Mariyana Radulova

How long have you been at the restaurant?

I started my wine career in UK in 2007 working as a wine advisor in an independent wine shop in North West London, following up by a move to Vinopolis working as wine guide. I moved to restaurants in 2010.

What attracted you to become a sommelier?

The variation in the business, the change from vintage to vintage and the new advance wine making technology. There is always something to learn.

Where did you do your training?

I finished BA (Hons) in Viticulture in Bulgaria, followed up by WSET Advance level in London and then a lot of traveling to different wine regions.

What would you say were the essential skills required to be a sommelier?

Listen to the customers, see what their needs are and do your best to meet them. Be a team player and have a great passion for your job.

What wines compliment your personal favourite three course meal and why?

It depends on a food, environment and the company.

What are your thoughts on the “Red wine with red meat, white wine with white meat and fish” age-old debate?

There are different styles of wine that can be matched with different foods. For example you can have a fatty fish with a elegant low tannic Pinot Noir or a white meat with a rich white wine like Viognier, Chardonnay or Riesling.

I believe it is important to find the wine that the guest enjoys regardless of the food.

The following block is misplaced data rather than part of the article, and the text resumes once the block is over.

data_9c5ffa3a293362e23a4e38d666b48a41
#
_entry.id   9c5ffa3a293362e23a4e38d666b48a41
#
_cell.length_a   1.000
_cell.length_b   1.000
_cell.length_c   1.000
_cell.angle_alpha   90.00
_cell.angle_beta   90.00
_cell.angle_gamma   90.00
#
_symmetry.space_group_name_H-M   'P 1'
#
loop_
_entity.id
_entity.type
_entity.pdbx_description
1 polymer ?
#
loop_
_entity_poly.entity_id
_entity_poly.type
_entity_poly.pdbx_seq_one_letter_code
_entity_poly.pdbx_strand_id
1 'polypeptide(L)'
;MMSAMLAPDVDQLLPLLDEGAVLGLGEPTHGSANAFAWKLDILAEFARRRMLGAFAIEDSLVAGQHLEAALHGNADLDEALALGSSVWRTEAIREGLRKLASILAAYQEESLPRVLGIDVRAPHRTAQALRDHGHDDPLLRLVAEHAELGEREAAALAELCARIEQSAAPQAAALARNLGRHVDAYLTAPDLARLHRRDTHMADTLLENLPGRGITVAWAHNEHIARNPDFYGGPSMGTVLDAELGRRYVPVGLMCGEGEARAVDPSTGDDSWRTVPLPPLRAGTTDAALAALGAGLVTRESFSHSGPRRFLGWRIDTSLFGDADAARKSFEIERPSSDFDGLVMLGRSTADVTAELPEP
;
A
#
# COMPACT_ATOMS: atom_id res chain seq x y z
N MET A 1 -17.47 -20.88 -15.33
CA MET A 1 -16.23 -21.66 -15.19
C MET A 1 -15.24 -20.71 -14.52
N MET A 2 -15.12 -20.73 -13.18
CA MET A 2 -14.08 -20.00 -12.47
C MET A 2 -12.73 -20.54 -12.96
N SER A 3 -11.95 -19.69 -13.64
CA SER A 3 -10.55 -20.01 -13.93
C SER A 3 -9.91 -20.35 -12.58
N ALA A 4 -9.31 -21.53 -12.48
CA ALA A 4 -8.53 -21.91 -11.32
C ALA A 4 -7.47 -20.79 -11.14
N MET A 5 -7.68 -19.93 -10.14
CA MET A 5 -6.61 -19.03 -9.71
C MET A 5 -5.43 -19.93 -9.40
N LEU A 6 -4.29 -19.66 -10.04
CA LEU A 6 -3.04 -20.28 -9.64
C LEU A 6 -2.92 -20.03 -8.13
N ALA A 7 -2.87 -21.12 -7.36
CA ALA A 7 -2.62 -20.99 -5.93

How does the choice of the right wines complement the different food courses served?

The right wine helps make a full dining experience. If you manage to find the best match it is an explosion of flavours and adds to the full enjoyment of the meal.

What’s the best part of your job?

Meeting people, sharing wine knowledge, traveling and exploring.

And the worst?

Stock take and paper work.

What is the unusual wine that you have ever tasted and why?

Egyptian Cabernet Sauvignon.

What is the most money that you’ve ever seen spent on a single bottle?

£4.200 for a bottle of Chateau Latour 1977 on my first week as a Sommelier, my hand was shaking.

How many wines do you have?

150 bins in the restaurant and stock holding of over 200,000.

How often do you find that customers complain about wine being corked and – in your opinion – how often do you think that they are right?

It is not that often as we taste it first and serve only good wines, however if the customer is unsure we will change it, as they are always right.